Crystals (or resonators) in AT26 packages have vanishingly small capacitances, so I conjured a little fixture for my AADE L/C Meter IIB (*) that holds them securely under little fingers snipped from an EMI shield:
The finger on the right sits atop a snippet of rectangular brass tube so it need not bend so far.
The base is a snippet of double-sided PCB with copper tape soldered around the edges. I drilled the holes slightly oversize and soldered copper tape there, giving the top foil a direct connection to the terminals. The raggedy slot looks like it came from a hacksaw; no false advertising there.
The meter reports 6.5 pF of stray capacitance and nulls it to zero as usual. Without the fixture, it shows 2.5 pF.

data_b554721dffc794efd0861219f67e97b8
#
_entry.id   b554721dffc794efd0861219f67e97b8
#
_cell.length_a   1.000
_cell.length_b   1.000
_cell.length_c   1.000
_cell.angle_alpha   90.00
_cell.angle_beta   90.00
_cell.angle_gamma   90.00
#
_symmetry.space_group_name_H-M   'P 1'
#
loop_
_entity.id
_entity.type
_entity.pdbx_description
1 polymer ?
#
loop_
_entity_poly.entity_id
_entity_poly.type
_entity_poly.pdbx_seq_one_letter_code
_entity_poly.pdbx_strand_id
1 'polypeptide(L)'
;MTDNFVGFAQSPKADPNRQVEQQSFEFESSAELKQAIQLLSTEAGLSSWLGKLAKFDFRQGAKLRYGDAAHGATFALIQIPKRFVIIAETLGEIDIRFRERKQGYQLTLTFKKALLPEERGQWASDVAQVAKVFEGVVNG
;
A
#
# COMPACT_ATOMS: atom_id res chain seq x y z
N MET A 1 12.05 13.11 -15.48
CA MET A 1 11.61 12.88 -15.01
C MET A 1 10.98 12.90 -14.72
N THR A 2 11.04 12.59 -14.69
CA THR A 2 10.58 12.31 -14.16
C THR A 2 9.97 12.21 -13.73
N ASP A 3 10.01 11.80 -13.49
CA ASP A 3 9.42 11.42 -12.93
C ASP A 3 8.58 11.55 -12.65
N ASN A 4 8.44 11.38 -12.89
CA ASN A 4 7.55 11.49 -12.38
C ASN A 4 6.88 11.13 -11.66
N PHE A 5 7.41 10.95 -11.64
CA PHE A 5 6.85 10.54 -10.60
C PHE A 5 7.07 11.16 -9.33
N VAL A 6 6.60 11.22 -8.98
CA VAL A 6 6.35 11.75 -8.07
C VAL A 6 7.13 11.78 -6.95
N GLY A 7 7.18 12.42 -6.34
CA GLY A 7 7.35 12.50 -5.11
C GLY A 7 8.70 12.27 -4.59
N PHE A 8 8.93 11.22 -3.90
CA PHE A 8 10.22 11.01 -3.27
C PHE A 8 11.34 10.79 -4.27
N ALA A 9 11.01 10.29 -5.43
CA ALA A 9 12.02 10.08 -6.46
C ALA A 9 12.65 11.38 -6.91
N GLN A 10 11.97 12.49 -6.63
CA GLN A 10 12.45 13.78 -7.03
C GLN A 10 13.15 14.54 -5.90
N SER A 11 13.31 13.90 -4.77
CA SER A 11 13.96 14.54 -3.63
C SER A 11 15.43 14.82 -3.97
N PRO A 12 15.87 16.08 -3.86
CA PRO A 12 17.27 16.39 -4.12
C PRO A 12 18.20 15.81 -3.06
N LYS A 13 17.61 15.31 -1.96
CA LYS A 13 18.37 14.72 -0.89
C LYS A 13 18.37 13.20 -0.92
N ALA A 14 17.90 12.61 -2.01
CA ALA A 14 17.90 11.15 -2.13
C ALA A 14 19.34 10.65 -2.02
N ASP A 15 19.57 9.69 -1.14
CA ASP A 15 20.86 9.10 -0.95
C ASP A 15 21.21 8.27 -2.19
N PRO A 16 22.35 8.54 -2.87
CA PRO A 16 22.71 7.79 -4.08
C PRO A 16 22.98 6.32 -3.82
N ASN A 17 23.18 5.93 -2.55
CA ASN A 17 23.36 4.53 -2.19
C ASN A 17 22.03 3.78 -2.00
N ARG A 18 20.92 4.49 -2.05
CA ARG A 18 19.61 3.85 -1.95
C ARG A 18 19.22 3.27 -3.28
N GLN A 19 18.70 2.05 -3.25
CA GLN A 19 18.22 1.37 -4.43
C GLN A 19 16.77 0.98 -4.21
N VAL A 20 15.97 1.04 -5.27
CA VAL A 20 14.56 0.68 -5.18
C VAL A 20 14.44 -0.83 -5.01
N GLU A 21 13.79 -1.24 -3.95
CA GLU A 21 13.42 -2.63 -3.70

With the crystal in that position, the meter measures Cpar, the parasitic capacitance from both terminals to the can, which should be (roughly) twice the capacitance from either terminal to the can.
Two more clips measure C0, the plate-to-plate capacitance:
The meter drive is about 200 mV at 700 kHz, far away from resonance. Assuming the resonator’s effective series resistance is 25 kΩ (tuning forks aren’t crystals!), it’s dissipating 1.5 µW (and less as the ESR goes up). That may be slightly hot for some resonators, but it’s surely survivable.
Some preliminary data on five 32.768 kHz crystals shows Cpar = 0.4 pF and C0 = 0.9 pF. I don’t trust those numbers very much, but they’re reproducible within 0.1-ish pF.
(*) Almost All Digital Electronics and its website vanished after the owner died; the meter continues to work fine. The cheap knockoffs flooding eBay and Amazon may get you close to the goal.